The data independent species discrimination or grouping of microorganism is based on the visual examination for the presence or absence of peaks. This technique is very similar to those analyses performed before the days of the implementation of software with automated pattern matching algorithms; however, a different algorithm is used for rapid determination of the presence or absence of peaks for identification or discrimination. For example, this technique has been reported for the discrimination of the Leishmania subgenus Viannia or Leishmania exclusively based on the presence of 2 pairs of peaks (Mouri et al., 2014), as well as differentiation of protozoan parasitic Entamoeba histolytica and Entamoeba dispar (Azian et al., 2006).
Database-Based Enabled Rapid Species Identification Extended to Field Samples
MALDI MS typing based rapid species identification is usually achieved through pattern-matching of the unknown samples with that of a spectral reference library (database) created from known organisms. The main concerns at the proteome level are differences between the various developmental stages and complexity associated with various body parts. As listed in Table 1, vector related reference spectra were reported using commercial MALDI instrument-software suites. The proteins were extracted through homogenization and the parameters recommended for microbial species identification was followed. HCCA and SA were reported as the most utilized matrices for Bruker Biotyper and SARAMIS (Vitex MS), respectively. Despite the success of the procedures, these reference spectra remain in-house databases. Following the compilation of vector-specific reference spectra databases, the method proved to be rapid (~2–5 min/sample) as in the case of microbial species identification.
In every reported case of parasite database approaches, Bruker BioTyper software tool and formic acid/acetonitrile extraction was applied. In the first such study, 56 clinical specimens belonging to 23 species of Leishmania were cultured, and promastigote pellets were utilized for database construction (Cassagne et al., 2014). Among 69 clinical isolates used for testing, only three samples were not identified. In a similar study, a database was constructed from four reference strains and the two clinical isolate were identified as L. infantum (Culha et al., 2014). In another study, using 19 enteric parasite Blastocystis isolates from 19 patients, a database for five subtypes was created and the remaining specimens were identified by matching (Martiny et al., 2014). Likewise, the differentiation of E. histolytica and E. dispar was demonstrated after establishment of the reference spectra and discriminating peaks were matched with the proteins identified through SDS-PAGE MALDI TOF MS based protein identification approach (Calderaro et al., 2015). Bruker BioTyper based database compilation were also reported for the food nematode Trichinella (Mayer-Scholl et al., 2016), Trichomonas vaginalis (Calderaro et al., 2016), Acanthamoeba spp. (Del Chierico et al., 2016) using a database for direct identification of trypanosomatids (Avila et al., 2016).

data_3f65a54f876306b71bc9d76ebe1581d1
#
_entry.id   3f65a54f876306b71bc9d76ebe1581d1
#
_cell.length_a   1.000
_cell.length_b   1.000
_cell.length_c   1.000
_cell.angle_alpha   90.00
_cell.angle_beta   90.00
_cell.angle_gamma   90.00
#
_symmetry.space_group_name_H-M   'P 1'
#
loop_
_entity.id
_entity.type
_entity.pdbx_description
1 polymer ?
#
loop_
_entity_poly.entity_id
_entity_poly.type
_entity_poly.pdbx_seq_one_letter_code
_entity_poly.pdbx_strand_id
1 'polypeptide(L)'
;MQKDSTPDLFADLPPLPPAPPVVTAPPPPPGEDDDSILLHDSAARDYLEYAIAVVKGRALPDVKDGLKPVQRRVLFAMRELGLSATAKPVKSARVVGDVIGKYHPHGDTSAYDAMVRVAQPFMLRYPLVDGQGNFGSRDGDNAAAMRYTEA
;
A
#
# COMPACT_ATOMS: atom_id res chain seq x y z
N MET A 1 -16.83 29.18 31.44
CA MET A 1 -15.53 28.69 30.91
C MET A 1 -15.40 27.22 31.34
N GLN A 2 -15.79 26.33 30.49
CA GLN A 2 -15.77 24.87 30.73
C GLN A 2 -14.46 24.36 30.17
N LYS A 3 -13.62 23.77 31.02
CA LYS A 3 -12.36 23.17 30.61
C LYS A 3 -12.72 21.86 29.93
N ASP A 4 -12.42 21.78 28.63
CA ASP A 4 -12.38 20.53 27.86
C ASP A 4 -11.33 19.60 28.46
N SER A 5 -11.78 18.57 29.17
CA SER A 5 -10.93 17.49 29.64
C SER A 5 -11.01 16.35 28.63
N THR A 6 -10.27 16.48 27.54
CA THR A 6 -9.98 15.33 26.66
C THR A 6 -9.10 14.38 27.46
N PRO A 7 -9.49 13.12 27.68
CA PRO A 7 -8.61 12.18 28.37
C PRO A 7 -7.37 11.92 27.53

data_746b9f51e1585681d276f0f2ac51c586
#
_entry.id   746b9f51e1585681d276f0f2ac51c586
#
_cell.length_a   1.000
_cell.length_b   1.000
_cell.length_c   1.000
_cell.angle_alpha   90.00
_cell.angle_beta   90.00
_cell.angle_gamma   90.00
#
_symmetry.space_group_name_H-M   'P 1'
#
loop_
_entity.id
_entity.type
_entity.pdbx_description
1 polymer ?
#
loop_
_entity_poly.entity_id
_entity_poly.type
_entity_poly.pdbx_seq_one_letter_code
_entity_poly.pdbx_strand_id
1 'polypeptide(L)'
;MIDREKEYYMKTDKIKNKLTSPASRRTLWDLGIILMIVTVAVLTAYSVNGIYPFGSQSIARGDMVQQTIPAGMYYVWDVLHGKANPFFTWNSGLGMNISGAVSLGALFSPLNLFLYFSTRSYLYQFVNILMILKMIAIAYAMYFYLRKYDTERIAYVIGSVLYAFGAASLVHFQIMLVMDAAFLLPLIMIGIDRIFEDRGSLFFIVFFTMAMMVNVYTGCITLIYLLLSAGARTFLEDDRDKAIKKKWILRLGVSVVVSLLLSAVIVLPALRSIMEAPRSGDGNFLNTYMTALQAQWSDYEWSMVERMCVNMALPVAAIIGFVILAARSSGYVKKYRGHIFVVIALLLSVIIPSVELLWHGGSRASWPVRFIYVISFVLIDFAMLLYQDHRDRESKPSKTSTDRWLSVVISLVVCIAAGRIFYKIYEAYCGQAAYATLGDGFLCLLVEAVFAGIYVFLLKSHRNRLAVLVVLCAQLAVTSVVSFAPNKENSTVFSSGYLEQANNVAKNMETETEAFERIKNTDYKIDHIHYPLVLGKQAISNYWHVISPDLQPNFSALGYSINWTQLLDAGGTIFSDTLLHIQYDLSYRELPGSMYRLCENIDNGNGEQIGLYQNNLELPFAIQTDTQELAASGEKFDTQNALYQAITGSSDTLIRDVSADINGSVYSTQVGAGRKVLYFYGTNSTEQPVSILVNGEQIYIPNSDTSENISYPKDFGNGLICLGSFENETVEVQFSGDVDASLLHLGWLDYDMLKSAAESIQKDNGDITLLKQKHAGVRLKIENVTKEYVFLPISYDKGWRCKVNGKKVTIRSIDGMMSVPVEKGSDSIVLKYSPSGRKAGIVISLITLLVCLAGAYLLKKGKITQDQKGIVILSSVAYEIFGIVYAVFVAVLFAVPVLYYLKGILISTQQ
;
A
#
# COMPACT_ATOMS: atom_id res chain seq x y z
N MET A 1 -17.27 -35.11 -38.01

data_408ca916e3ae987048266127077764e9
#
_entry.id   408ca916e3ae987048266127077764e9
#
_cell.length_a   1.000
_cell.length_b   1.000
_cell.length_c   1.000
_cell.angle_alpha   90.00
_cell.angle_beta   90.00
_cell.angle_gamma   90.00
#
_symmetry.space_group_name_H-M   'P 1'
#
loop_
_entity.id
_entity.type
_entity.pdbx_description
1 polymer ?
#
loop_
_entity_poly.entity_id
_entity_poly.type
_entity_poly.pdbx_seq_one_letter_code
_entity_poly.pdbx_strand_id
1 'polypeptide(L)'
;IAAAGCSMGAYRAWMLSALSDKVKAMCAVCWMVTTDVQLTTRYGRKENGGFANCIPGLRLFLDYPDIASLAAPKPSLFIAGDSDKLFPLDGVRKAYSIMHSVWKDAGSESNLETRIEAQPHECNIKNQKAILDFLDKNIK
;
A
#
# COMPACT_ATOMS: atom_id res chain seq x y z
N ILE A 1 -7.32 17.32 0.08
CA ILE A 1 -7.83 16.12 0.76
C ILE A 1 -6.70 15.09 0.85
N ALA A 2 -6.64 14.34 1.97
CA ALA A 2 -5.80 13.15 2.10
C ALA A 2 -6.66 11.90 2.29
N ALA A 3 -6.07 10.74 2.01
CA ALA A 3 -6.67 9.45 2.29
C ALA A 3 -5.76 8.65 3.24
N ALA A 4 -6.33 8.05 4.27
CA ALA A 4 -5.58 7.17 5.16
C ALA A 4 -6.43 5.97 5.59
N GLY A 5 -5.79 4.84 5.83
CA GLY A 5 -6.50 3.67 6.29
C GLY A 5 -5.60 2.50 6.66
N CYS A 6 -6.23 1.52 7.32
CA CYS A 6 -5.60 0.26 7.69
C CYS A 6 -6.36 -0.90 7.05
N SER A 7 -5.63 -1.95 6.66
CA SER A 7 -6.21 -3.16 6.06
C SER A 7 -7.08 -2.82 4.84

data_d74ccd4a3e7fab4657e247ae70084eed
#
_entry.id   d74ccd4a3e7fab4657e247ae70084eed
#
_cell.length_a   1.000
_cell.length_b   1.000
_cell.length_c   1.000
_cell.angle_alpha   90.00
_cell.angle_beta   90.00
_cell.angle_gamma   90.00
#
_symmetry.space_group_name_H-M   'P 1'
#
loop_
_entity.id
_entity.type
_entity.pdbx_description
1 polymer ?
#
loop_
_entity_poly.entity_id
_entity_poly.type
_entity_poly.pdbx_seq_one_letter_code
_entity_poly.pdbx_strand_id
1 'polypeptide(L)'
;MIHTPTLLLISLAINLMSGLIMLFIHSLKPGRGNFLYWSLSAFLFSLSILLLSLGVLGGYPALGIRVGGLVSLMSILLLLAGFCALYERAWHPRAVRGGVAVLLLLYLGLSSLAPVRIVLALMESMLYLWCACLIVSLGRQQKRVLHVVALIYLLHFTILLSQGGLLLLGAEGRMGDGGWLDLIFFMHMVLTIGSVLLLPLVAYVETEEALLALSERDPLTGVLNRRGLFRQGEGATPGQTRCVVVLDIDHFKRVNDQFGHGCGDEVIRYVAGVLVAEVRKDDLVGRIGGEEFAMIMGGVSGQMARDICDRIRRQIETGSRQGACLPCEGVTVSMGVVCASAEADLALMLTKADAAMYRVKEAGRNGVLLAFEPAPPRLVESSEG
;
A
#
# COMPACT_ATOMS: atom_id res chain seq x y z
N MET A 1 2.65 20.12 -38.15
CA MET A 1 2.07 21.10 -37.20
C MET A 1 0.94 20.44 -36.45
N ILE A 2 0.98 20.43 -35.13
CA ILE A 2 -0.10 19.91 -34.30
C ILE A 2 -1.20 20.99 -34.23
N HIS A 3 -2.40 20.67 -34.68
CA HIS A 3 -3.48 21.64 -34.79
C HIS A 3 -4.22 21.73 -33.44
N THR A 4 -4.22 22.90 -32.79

Toward “Vector Spectra Reference Database”
Kaufmann et al., were the first to report on utilization of SARAMIS premium software to create a reference database for two laboratory-reared C. nubeculosus biting midges (Kaufmann et al., 2011), and which was then extended to a larvae-specific database, screening of field collected samples, and applied for entomological surveys in Senegal, Africa. It was further reported as a means for discrimination of cryptic Anopheles, and demonstrated that the usefulness of mosquito eggs in species identification of field collected samples (Schaffner et al., 2014; Yssouf et al., 2014a). The Bruker Biotyper database has since been utilized to create a comprehensive “Vector specific reference spectra database” that includes spectra from leg proteins of 6 tick species, 30 mosquito species, one louse, one triatomine, one bed bug, and five flea species (Yssouf et al., 2013a,b, 2014b, 2015a). In addition, the package has been used to establish an aquatic developmental stage database starting from the larva stage to pupa of 6 mosquito species and detection of host blood meal and the presence of parasites (Niare et al., 2016; Laroche et al., 2017).